In 1916 he graduated from the Kanton-Karagae Russian-Kazakh school and enrolled in a real school in Ust-Kamenogorsk, but was forced to drop out due to financial difficulties.
He cultivated the foundations of Kazakh grammar for all levels of education, and helped create the current Cyrillic Kazakh alphabet. He also helped to create Russian-Kazakh military and agricultural dictionaries. He later enrolled in a three-month course of study in Semipalatinsk, after which he returned to his home village to work as a teacher.
In 1924 he was offered a job as a high-ranking secretary in the executive committee of East Kazakhstan province.
In 1926 he moved to Tashkent to work at the Central Asian State University in the department of Kazakh language and literature. In the fall of 1931 Amanzholov began to teach at the Abay Kazakh Pedagogical Institute.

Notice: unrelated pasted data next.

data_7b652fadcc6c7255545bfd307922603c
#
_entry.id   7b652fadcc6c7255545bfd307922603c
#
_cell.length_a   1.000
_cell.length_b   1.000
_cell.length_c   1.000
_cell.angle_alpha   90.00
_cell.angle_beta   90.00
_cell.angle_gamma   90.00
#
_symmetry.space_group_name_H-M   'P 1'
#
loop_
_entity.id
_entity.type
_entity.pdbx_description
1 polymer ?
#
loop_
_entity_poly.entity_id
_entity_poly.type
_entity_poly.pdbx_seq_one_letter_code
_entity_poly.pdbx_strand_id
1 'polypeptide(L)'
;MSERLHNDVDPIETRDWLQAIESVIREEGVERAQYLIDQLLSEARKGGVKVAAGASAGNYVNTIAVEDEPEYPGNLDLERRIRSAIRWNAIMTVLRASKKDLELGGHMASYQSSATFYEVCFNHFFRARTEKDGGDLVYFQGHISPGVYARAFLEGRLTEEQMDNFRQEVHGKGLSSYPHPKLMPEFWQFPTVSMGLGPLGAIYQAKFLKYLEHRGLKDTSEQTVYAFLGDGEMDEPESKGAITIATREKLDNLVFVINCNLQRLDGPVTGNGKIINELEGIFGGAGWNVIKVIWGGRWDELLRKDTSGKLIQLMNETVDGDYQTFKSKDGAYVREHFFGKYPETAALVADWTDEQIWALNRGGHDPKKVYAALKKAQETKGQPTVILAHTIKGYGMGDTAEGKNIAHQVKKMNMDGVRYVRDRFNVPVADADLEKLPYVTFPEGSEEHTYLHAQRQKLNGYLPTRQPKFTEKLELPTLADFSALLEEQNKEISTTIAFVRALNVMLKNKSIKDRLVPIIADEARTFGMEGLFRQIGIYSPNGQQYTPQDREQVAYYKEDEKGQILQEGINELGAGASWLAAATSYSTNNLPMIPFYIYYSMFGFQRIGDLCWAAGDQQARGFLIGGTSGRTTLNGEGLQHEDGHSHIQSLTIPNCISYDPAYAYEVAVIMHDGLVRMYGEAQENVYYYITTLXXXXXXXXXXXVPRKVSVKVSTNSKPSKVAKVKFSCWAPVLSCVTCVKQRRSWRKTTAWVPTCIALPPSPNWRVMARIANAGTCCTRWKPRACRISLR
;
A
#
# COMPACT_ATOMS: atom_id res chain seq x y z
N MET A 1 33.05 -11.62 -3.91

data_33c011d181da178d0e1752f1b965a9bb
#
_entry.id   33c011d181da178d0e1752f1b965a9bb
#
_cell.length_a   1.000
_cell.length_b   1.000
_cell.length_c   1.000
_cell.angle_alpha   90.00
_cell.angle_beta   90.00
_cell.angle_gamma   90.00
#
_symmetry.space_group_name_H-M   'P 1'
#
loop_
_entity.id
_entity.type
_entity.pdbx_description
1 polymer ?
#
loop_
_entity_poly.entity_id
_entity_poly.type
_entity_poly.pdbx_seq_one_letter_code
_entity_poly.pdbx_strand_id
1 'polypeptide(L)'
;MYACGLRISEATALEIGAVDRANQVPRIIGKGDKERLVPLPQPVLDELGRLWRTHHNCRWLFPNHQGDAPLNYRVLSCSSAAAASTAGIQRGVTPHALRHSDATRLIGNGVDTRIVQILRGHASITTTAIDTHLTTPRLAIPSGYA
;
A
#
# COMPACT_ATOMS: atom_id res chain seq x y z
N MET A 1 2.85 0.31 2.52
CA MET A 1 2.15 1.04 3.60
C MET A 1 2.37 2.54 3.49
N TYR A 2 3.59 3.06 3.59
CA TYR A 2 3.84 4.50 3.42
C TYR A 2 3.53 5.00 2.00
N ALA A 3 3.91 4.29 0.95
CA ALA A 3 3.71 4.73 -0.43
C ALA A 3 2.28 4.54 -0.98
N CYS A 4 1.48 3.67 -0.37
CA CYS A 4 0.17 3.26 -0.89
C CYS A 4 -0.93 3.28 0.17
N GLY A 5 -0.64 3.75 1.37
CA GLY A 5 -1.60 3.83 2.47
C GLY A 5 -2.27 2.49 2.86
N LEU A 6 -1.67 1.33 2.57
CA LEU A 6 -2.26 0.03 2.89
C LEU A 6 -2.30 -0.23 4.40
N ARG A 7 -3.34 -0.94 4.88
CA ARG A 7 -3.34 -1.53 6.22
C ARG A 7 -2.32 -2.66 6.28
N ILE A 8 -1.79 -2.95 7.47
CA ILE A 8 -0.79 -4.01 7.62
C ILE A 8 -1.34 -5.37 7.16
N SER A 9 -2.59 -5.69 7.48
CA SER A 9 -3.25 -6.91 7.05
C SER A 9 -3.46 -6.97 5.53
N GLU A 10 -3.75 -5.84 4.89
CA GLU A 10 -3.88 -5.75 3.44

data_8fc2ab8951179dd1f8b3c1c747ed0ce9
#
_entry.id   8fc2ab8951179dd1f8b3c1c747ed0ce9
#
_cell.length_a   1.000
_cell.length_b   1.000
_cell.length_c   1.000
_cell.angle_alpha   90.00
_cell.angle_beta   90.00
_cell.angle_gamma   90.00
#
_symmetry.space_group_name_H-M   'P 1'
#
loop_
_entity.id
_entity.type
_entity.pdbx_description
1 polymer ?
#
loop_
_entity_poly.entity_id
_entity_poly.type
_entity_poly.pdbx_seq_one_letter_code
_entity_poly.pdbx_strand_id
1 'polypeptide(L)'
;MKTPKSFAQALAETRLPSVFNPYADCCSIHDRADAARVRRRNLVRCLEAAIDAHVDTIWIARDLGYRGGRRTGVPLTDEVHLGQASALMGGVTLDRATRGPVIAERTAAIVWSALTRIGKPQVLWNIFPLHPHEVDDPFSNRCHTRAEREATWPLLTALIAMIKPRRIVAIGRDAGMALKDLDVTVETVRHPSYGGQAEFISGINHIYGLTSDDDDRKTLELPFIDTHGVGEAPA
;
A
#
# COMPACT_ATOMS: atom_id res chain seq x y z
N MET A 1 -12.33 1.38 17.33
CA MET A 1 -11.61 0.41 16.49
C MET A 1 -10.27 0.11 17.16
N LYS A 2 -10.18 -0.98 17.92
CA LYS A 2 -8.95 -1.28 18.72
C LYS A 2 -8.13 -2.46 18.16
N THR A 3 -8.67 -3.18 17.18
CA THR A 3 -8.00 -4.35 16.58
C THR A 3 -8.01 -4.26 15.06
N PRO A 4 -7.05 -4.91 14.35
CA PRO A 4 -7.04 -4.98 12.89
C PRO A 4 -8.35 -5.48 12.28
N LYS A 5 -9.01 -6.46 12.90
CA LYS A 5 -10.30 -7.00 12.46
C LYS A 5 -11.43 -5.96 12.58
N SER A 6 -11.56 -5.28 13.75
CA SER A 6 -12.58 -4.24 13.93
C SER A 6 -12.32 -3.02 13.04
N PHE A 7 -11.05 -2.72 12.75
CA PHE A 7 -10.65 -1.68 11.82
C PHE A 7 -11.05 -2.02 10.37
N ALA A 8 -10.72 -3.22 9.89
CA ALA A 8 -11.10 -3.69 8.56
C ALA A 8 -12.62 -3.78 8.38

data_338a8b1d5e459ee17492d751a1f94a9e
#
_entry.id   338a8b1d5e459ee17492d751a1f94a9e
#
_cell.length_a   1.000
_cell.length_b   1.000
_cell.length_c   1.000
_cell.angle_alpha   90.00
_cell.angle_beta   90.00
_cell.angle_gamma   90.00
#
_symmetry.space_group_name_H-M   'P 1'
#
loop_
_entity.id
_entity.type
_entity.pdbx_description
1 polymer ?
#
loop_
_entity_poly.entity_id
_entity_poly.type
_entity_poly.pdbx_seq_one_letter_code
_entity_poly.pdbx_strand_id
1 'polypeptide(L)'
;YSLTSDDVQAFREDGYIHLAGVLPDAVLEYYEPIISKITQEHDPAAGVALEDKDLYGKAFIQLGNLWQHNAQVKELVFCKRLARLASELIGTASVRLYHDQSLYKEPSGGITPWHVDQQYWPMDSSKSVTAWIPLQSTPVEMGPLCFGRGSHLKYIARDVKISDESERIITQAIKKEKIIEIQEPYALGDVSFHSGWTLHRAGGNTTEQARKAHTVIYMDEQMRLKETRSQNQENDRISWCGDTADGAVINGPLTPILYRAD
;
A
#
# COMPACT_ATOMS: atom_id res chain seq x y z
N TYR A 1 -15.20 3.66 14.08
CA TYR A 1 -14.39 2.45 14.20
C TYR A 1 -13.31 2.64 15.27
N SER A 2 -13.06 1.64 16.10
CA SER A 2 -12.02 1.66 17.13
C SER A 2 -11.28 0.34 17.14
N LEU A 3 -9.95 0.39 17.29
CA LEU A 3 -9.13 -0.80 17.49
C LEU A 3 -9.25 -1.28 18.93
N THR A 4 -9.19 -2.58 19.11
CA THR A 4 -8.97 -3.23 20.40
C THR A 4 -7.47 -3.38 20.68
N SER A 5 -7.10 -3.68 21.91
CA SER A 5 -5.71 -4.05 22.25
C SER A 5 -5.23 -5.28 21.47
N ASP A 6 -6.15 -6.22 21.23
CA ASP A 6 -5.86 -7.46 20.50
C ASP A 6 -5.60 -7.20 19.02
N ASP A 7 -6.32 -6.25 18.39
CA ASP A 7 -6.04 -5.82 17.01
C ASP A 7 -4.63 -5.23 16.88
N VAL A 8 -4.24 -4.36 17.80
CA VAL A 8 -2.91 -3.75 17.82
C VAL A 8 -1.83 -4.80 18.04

The next year he became an associate professor He would continue to work at this institution until his death nearly 30 years later.
In the early 1930s he began a program for creating Kazakh textbooks.
In 1932 Amanzholov published the grade school textbook Kazakh Grammar (Russian: Грамматика казахского языка). That year he also edited a Kazakh language textbook for younger children. From 1934-1940 he wrote a grammar textbook for middle school students.
On November 10, 1940, at the 5th session of the Supreme Soviet of the Kazakh Soviet Socialist Republic, Amanzholov was presented with the project of creating a new Cyrillic alphabet for the Kazakh language.
This alphabet would replace the Uniform Turkic Alphabet which was currently being used throughout the Union of the Soviet Socialist Republics.
From February 1942 to June 1946 Amanzholov was placed on active war service in the Red Army. During that time he directed propaganda activities among soldiers of non-Russian origin, and published Notebook of a Red Army Propagandist (Блокнот агитатора Красной Армии) as well as leaflets about Heroes of the Soviet Union.
East Kazakhstan State University is named in his honor.